The next time you want to take on Utah’s deep snowpack and fabled terrain, try a deck from one of these homegrown companies.
Rossignol calls Park City home, allowing one of the snowboard industry’s most established brands to design, test, and tinker with its boards within the same day.
“We relocated our North American headquarters to Park City ten years ago,” explains Communications Manager Nick Castagnoli, adding, “and if you’re passionate about this sport, it’s really hard to imagine being anywhere else.”
“Having this kind of proximity to both the playground and an international airport are such invaluable assets for our day-to-day operations,” he says. “We’re able to host focus groups, sales meetings, dealer intros, and events at our HQ and any number of world-class local resorts in the area; product test on-hill and debrief at the office – all before lunch; collaborate with local SLC design firm – Super Top Secret – on the evolution of our graphics; and probably most importantly – just be immersed in mountain culture and have the ability to easily dip out and go ride.”
Castagnoli adds that this proximity to the “playground” allows Rossignol to keep its figurative fingers on the pulse of the market, and react quickly in order to better support its athletes and specialty retailers.
Arguably the most versatile snowboard company in Utah, Rossignol produces freestyle and freeride snowboards and splitboards for men, women, and children.
Utah is a hotbed for splitboarding, partly because Salt Lake City is the birthplace of this now-prevalent way to access the backcountry. Alister Horn, founder of Chimera, suggests that once avid snowboarders hit their 30s and 40s, they transition to splitboarding the backcountry instead of hanging up their decks for good.
“We only do splitboards,” Horn explains about his company. “A lot of backcountry specific snowboards are basically the exact same snowboard you get in the resort. You actually need a different board.”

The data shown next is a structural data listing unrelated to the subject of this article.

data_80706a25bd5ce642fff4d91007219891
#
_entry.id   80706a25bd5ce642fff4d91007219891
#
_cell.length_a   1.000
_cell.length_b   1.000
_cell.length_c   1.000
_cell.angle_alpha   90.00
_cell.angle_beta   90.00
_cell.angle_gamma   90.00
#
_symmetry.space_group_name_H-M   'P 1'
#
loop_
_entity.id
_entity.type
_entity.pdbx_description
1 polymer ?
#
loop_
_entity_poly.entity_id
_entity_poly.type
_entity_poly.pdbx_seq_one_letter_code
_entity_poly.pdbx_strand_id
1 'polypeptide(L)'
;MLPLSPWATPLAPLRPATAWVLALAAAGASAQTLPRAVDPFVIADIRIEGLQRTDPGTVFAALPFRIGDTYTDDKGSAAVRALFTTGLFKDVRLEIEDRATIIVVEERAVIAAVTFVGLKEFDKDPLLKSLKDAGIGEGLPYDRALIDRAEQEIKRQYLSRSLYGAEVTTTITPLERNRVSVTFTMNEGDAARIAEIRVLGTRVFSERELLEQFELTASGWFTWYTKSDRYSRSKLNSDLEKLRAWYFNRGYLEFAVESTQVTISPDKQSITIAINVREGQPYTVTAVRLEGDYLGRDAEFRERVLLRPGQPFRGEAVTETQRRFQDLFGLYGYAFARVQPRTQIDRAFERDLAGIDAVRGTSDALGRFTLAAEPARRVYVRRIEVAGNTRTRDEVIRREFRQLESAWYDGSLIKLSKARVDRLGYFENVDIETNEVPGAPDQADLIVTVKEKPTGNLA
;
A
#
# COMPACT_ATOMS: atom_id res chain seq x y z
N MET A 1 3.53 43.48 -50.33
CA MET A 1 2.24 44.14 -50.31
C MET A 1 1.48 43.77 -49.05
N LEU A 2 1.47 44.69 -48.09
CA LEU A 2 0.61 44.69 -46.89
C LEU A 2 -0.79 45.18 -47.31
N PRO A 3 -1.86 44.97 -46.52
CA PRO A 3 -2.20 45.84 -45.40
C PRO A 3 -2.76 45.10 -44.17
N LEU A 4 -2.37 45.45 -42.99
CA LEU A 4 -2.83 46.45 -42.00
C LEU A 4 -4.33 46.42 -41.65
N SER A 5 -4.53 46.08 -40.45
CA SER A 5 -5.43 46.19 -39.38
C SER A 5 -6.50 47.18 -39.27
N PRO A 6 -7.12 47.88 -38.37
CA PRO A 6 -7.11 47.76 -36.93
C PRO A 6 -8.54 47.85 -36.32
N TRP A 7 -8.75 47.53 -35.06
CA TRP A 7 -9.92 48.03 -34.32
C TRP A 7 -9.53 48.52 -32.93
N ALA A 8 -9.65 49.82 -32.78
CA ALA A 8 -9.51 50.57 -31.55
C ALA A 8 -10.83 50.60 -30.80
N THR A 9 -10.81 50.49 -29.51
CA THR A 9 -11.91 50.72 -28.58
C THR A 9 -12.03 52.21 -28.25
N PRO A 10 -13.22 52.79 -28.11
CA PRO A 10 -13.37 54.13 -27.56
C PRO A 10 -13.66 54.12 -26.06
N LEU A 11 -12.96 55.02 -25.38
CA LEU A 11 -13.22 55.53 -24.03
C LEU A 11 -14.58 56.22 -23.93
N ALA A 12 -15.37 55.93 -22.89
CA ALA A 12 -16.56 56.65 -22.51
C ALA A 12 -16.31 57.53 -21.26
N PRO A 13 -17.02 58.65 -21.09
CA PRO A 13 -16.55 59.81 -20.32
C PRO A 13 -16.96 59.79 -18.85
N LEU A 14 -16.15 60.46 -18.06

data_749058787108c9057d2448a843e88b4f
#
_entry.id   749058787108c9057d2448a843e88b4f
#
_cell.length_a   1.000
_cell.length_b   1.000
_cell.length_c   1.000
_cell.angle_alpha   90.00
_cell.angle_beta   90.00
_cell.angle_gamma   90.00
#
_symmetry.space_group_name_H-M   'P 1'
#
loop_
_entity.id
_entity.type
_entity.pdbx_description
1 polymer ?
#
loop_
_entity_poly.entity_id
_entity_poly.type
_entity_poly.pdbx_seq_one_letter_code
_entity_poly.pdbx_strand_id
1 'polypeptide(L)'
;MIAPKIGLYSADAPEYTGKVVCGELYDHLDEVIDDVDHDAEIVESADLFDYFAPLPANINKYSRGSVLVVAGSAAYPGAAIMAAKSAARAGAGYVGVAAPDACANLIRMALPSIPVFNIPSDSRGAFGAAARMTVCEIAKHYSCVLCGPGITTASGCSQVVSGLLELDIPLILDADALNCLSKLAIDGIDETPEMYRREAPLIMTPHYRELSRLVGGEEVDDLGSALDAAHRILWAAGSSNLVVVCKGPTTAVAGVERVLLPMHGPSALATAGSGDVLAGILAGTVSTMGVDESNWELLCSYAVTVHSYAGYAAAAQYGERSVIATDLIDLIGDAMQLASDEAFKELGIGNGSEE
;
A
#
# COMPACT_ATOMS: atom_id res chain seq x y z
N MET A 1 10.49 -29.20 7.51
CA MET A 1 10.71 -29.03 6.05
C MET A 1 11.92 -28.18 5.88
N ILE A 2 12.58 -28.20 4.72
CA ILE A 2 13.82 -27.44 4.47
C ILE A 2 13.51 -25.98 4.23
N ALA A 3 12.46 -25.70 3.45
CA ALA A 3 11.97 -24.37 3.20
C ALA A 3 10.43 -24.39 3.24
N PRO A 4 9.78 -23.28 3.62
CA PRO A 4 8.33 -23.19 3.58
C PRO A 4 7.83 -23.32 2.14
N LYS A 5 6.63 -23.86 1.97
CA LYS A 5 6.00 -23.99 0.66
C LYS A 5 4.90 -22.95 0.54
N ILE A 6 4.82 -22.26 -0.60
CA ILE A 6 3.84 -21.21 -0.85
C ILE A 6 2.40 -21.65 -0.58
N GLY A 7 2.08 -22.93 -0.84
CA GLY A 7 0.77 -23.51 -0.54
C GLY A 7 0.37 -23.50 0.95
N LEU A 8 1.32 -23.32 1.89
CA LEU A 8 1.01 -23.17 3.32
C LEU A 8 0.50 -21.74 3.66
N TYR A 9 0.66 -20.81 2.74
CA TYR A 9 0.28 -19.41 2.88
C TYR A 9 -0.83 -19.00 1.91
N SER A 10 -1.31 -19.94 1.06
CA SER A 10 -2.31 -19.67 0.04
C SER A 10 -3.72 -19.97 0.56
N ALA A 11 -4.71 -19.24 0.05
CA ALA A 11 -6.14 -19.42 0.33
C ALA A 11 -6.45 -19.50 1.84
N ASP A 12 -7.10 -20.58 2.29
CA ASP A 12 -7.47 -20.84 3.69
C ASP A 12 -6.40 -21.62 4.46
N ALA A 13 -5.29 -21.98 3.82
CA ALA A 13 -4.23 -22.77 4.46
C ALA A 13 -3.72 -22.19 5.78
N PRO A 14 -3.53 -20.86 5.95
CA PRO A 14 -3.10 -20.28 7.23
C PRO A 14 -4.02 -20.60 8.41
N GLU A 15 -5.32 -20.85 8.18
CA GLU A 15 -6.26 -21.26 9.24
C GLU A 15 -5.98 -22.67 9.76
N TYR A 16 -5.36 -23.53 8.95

Horn points out that splitboards, by nature of how much they get used and how far out riders are in the backcountry, simply can’t fall apart. Their splitboards’ design, shape, craftsmanship, and materials need to hold up under a lot of riding and thrive in backcountry, not resort, conditions.
Chimera uses mostly local materials, artists, and board builders, most of whom are hardcore backcountry snowboarders themselves. It’s a fundamentally grassroots company, making by and for splitboarders and experimenting with board shapes and designs.
“We’re at the long end of the tail of manufacturing, making a high-end board and doing it deliberately, doing it in-country, not overseas, and doing it by splitboarders, Horn explains.
Note: You can order a custom, solid version of any of Chimera’s splitboards, which they call Unsplitboards.
Pallas Snowboards is a craft, small-batch company that sells direct to the consumer through a three-day-long ship-and-shred demo program.
"The longevity of a snowboard contradicts the nature of retail,” Nitsch says. “We want to build boards for quality so that they are able to last more than one season. We’re trying to ramp up the overall quality and performance of boards to last longer through high-quality production and materials.”